code quality analysis sonarcloud openimis
General view of organization in SonarCloud. We can see the list of related projects.

Setup of the Centralized Sonar Pipeline

The openIMIS system architecture is designed around a micro-kernel approach, featuring a core module known as the assembly. This approach is implemented on both the backend and frontend sides of the system. Below, you’ll find a brief comparison between the standard method of configuring a project on SonarCloud and the approach adopted in the openIMIS project.

Initial setup steps of project in SonarCloud with GitHub Actions:

  • Login to SonarCloud
  • Select the Organization
  • Create a New Project
  • Generate an Authentication Token
  • Integrate with GitHub
  • Configure Analysis Settings
  • Set Up the CI/CD Pipeline Integration
  • Run the First Analysis
  • Review and Customize Analysis Results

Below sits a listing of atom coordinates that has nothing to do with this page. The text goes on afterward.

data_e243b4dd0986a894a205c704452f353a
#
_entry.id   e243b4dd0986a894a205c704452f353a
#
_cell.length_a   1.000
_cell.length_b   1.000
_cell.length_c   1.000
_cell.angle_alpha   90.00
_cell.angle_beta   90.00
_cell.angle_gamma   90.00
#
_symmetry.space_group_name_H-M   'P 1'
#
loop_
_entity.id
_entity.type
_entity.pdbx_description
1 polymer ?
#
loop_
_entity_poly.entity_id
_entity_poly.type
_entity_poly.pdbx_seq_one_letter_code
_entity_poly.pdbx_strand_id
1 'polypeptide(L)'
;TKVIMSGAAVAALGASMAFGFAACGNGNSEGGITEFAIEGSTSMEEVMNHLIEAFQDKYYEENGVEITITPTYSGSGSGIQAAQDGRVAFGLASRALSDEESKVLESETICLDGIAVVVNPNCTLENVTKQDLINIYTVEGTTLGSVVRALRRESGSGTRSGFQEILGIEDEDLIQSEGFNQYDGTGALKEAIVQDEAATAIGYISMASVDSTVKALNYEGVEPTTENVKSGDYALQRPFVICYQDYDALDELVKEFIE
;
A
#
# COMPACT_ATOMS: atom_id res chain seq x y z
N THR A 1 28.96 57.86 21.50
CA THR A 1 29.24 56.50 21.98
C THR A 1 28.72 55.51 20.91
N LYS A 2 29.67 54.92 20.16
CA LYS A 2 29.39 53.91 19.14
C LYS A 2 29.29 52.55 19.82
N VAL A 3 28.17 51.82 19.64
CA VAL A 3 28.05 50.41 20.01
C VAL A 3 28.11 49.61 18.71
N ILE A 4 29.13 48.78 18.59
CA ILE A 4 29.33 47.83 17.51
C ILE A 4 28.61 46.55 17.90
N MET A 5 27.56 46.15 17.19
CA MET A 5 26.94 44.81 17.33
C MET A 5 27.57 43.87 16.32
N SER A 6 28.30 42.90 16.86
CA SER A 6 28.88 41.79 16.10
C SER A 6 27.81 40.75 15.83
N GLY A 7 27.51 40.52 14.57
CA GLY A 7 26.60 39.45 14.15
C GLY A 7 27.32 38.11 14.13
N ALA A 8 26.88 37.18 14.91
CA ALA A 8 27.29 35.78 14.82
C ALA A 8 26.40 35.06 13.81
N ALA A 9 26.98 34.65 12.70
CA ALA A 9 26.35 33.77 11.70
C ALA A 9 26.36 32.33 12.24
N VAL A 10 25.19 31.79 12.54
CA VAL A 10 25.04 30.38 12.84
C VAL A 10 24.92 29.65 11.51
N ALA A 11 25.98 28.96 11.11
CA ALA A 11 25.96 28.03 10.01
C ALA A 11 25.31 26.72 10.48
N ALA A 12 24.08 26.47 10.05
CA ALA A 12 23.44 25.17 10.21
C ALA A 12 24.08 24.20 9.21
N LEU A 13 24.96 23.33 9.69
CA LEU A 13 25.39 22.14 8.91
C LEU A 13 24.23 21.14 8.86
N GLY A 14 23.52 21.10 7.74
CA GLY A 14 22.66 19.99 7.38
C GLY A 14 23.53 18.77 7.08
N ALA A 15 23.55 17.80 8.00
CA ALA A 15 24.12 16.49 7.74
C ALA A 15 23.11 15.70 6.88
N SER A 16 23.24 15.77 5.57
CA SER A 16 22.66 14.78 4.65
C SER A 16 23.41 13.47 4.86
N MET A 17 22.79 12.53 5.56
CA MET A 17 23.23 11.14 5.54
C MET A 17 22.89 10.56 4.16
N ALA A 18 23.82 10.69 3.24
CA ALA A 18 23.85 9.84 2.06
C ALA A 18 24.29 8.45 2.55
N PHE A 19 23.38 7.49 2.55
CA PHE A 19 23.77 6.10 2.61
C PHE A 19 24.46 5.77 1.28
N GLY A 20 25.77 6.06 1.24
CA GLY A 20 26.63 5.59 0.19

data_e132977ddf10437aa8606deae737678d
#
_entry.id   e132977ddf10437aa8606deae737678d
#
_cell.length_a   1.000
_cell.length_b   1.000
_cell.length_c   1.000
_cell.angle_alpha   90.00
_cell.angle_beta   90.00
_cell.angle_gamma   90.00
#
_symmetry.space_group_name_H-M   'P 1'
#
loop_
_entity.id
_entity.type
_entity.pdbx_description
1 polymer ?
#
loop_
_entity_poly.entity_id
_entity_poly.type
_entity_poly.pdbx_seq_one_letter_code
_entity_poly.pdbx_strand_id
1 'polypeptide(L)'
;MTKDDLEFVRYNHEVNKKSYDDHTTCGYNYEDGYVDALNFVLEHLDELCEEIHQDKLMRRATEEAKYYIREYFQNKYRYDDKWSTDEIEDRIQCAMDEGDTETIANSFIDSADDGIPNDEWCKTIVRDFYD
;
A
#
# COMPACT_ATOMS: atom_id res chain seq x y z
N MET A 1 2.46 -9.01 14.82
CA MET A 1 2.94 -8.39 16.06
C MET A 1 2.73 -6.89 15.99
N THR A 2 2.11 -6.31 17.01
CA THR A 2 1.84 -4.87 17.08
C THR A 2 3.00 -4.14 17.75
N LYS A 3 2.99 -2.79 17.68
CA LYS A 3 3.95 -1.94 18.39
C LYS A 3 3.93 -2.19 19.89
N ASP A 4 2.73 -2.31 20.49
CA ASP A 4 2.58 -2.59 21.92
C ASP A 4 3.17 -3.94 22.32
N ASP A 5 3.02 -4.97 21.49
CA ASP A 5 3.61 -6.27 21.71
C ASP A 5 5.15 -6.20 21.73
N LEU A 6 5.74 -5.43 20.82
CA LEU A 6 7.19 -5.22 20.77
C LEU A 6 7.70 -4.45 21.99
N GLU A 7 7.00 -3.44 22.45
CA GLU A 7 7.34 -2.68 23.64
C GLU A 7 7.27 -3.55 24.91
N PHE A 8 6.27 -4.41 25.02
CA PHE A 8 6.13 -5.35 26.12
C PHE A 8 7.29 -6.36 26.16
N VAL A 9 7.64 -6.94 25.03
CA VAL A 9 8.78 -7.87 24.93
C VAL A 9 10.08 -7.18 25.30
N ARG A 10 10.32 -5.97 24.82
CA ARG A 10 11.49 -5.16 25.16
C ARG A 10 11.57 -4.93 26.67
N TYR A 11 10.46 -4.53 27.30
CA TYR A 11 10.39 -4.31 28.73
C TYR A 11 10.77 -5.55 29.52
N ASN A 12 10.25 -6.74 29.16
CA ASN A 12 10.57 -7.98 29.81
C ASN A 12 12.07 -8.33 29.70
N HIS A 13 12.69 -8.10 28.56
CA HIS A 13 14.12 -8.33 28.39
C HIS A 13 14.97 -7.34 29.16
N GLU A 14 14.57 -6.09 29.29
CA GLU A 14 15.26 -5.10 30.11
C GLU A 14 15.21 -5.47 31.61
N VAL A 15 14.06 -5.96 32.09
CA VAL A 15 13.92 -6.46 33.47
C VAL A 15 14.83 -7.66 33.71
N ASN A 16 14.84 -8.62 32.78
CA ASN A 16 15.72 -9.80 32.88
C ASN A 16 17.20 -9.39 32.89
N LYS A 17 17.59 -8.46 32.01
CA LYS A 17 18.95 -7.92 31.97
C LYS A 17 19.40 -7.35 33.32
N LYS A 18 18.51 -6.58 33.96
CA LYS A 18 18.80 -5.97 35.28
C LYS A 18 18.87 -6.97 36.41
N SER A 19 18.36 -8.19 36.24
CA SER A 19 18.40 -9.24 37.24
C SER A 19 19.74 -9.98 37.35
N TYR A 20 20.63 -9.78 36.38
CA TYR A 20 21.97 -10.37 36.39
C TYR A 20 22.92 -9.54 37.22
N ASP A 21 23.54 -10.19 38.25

• Schedule and Automate Analysis Runs
  • Monitor Code Quality and Security
  • Collaborate and Share Reports

Sonar’s Guide to CI based analysis

Setup in micro-kernel architecture based on openIMIS example:

  • The solution relies on GitHub workflows, with configuration carried out through YAML format files with usage of third-party component SonarSource.
  • In the assembly module, you can find a GitHub workflow file. This file is responsible for setting up test execution for each module. Additionally, it includes jobs that generate reports based on the flake-8 linter, coverage, and Sonar analyses.
  • The final step of the Sonar scan configuration.
   name: Run Sonar Scan
   runs-on: ubuntu-20.04
   needs: [ci_module_psql_test, flake-8-linter]
   if: always()
     SONAR_FLAKE8_REPORT_PATHS: ../report/flake8-report.txt
     - name: Set environment variables with default values
       run: |
         if [ -z "${{ inputs.SONAR_PROJECT_VERSION }}" ]; then
           echo "SONAR_PROJECT_VERSION=1.0" >> $GITHUB_ENV

         if [ -z "${{ inputs.SONAR_EXCLUSIONS }}" ]; then
           echo "SONAR_EXCLUSIONS='**/migrations/**,**/static/**,**/media/**,**/tests/**'" >> $GITHUB_ENV